ID: Invaded is a sci-fi detective series about a group of detectives and researchers using an unknown technology to dive into a criminal’s subconscious mind to try to track them down before they kill again! The dives into these “wells” are an inspiring head trip that takes full advantage of the anime medium. The characters have a fascinating chemistry that makes you flip between psychologist and detective as you watch them slowly uncover the conspiracy behind the force inspiring all these crazy serial killers!

Lesson: Don’t be Afraid to Break Things (Especially Dreams)! This series gives us a great glimpse into using mindscapes as a tool. These kinds of “mini-games” that operate on another plane with different rules can let you flex your design chops or even try a new system without endangering an ongoing campaign. I once ran an esoteric “one-shot” using homebrew rules that only ended when my players figured out they were playing their own characters in an amnesiac dreamworld: It was literally their characters from our Dungeons & Dragons game trapped in an illusion spell, using a few personality traits, Int, Wis, and Cha to generate characters sheets. You can’t do things like this too often, but it will give your players a memorable session and let them explore another side of their characters, especially if you are returning to a campaign after an extended hiatus, or playing online temporarily!

A Certain Scientific Railgun T

I will always recommend a RailDex series, and A Certain Scientific Railgun T continues to be one of the best. Gigguk has a better review of the Railgun/Index franchise than I could write, but for Pathfinder fans it’s best explained as “Occult Adventures versus Gods & Magic”. You’re going to watch for the insane powers, find a character you love, and wish they got more screen time. It’s a wonderful sci-fi from a light novel author who definitely does his homework when it comes to chemistry, physics, mythology, and world religion.

Lesson: All Knowledge is Applicable. If you are motivated to learn more about any topic, dive as deep as you are able and learn as much of it as you can. Almost any knowledge can be useful knowledge, and you’ll never know when you will be able to apply your knowledge of the Popul Vuh to your next Pathfinder game!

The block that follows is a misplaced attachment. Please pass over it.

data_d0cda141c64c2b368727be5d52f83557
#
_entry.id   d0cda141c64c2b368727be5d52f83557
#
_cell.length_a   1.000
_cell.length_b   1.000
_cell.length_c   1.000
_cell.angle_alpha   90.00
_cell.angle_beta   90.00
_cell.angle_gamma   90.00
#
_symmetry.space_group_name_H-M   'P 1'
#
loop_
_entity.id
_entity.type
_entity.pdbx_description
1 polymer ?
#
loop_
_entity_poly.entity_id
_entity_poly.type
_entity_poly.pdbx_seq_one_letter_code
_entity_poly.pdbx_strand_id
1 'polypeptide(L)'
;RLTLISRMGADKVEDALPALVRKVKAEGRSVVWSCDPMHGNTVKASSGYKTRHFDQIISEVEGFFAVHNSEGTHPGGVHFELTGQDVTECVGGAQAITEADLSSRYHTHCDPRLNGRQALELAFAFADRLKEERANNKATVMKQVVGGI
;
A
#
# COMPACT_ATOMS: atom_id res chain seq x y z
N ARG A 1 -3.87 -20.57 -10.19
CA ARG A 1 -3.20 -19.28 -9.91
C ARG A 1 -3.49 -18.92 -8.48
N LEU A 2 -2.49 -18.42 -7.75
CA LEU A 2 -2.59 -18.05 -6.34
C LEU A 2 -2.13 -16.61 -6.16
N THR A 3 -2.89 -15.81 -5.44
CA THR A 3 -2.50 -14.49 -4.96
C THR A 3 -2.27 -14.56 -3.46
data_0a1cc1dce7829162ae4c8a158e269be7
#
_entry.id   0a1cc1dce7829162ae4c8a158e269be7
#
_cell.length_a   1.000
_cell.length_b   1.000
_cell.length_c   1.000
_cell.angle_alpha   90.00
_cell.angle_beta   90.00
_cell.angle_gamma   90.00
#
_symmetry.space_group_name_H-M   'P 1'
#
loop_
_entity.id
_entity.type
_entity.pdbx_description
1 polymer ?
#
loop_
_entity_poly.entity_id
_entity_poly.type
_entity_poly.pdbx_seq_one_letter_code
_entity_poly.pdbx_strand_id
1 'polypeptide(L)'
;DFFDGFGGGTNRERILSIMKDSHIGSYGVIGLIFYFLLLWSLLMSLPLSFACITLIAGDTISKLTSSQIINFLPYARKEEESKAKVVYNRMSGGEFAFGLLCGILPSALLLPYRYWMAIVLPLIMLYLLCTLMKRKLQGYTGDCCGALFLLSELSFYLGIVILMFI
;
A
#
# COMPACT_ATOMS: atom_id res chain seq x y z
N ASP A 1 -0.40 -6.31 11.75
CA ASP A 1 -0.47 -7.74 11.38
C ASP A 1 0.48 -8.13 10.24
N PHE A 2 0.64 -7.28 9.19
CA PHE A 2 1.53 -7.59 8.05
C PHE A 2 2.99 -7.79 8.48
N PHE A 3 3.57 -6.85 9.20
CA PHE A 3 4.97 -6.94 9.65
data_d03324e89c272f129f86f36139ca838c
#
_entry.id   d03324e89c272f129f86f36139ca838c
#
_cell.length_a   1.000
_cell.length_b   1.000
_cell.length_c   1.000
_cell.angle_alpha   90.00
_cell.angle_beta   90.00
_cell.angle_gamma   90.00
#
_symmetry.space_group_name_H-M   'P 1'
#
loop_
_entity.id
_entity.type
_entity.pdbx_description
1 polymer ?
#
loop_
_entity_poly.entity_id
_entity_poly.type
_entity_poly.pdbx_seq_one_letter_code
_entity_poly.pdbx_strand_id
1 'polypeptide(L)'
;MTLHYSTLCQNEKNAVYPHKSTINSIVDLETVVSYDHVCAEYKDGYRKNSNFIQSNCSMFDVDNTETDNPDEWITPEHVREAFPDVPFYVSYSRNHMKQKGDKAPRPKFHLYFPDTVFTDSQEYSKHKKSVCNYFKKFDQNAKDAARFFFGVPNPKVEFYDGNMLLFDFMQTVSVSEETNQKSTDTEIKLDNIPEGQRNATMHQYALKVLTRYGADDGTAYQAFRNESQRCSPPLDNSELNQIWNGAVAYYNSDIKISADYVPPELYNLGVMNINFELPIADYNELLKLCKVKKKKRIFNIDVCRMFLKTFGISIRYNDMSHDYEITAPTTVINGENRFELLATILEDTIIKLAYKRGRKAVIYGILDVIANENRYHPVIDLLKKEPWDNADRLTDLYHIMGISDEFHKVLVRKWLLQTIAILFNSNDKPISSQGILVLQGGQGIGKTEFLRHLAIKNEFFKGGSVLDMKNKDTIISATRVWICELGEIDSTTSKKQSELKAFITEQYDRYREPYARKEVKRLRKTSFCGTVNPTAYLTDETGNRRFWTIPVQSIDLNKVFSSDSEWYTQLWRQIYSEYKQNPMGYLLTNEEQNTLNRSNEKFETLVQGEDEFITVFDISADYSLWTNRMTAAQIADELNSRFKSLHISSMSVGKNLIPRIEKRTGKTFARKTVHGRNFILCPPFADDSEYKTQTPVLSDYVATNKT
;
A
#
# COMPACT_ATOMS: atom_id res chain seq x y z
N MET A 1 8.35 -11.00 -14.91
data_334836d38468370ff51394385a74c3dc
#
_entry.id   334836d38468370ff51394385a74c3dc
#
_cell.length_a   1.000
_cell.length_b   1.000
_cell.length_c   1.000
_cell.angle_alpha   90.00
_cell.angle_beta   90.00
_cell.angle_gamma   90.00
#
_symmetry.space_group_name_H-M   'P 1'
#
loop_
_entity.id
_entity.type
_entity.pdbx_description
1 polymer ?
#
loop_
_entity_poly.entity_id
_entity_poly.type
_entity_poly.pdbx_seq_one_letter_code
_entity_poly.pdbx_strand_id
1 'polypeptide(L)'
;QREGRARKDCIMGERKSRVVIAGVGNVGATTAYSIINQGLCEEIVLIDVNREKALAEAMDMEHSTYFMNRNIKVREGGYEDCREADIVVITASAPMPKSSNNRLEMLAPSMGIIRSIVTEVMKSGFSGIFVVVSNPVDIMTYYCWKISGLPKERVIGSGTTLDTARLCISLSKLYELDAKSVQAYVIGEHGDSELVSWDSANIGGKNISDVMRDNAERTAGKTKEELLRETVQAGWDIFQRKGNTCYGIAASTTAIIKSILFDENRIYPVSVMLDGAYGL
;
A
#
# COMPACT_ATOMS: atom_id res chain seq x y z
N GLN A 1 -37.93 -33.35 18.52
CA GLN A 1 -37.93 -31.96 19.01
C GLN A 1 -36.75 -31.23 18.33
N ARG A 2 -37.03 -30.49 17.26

BOFURI: I Don’t Want to Get Hurt, so I’ll Max Out My Defense.

BOFURI is a light-hearted VRMMO light novel and anime about a first-time gamer who decides to put all her points in Defense…and accidentally breaks the game by acquiring a suite of strange and untested skills doing things no one else would even think of trying. The series fills me with wholesome memories of my first time playing EverQuest, spending my time exploring and leveling up skills like Drink Resistance and Know Direction instead of actually going on quests. There’s a number of neat skills on display, and it’s refreshing to see a VRMMO anime where the players are just playing a no-stakes game!

Lesson: If You Must Min-Max, Play a Support Role! It’s much easier for a GM to adjust if everyone in the party is super powerful. They don’t risk the rest of the party being unable to contribute against more difficult threats, and don’t have to custom-tailor the threats just to counter one specific character. Of course, you should still discuss it with your party and GM if you suspect you are doing something out of the norm!

Bonus Lesson: Play the Game However You Want! As long as everyone at the table is having fun, you’re doing it right. Don’t let trolls on Discord or strangers at conventions talk you into adjusting how you play if you honestly know the rest of your home group loves it!